Family doctors in Brighton and Hove believe that “no further NHS services should be offered to the private sector”, a local campaigner said today (Thursday 10 January).
Ken Kirk, of the Brighton and Hove Keep Our NHS Public group, spoke out after sending a survey to 163 GPs (general practitioners) in the city.
And he urged the Brighton and Hove Clinical Commissioning Group to heed their views when it takes responsibility for commissioning health services from April.
Mr Kirk said: “Of those who responded, 74 per cent think the privatisation of the NHS has gone far enough and that no further NHS services should be offered to the private sector.
“The clinical commissioning group will certainly need to listen to GPs if we are to maintain a coherent and collaborative local NHS in which GPs are able to have appropriate treatments available locally for their patients.
“The concerns of the GPs echo those of over 3,000 local residents who petitioned NHS Sussex in December.”
NHS Sussex is the primary care trust that currently commissions health services in Brighton and Hove.
Mr Kirk said: “We would urge the clinical commissioning group to be transparent about their plans to keep the NHS a publicly owned and accountable institution and to allay the fears of both GPs and patients.”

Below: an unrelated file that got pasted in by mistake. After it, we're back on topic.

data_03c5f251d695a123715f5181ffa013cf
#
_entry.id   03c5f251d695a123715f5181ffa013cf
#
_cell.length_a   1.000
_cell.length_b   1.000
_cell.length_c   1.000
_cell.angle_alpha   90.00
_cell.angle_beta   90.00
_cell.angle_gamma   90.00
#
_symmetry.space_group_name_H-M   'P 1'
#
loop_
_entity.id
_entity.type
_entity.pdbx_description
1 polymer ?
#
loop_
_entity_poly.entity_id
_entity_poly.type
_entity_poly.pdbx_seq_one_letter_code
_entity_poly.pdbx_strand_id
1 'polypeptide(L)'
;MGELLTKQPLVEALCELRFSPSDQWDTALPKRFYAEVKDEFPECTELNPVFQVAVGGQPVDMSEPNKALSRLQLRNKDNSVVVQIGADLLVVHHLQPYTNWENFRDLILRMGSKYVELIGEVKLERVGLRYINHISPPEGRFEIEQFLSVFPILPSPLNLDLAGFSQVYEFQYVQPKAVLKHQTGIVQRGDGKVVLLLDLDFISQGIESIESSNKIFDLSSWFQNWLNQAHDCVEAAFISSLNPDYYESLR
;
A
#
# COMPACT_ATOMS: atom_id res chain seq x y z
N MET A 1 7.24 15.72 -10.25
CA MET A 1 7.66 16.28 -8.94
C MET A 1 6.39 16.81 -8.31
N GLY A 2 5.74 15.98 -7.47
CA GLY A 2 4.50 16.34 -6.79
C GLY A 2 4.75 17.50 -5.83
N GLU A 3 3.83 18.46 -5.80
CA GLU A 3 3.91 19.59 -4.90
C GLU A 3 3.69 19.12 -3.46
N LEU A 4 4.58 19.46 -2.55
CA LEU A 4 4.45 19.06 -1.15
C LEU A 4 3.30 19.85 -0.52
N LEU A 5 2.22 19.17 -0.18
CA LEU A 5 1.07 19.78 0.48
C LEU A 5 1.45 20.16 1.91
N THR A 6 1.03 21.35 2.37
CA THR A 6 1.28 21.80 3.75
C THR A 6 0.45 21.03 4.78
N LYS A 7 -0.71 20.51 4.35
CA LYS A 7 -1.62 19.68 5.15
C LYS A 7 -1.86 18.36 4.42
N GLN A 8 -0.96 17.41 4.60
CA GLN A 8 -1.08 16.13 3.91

The survey, which was posted to 163 GPs in November, asked them to select one of three options.
- All local NHS services, from orthopaedics and cancer care to all community and ancillary health services, should be open to any qualified provider who wants to bid for them.
- Some local NHS services should be open to any qualified provider who wants to bid for them.
- By the time the clinical commissioning group takes control in April, privatisation will have gone far enough. No further NHS services should be offered to the private sector.
Mr Kirk said that 46 of the 163 GPs replied, a response rate of 28.2 per cent. This was, he said, an acceptable rate when compared with academic research expectations.
Five family doctors favoured allowing any qualified provider to bid to provide local NHS services and four agreed that some services should be open to any qualified provider.
Three doctors replied but did not choose any of the three options.
But 34 agreed with the third option, saying that privatisation had gone far enough and that no further NHS services should be offered to the private sector.
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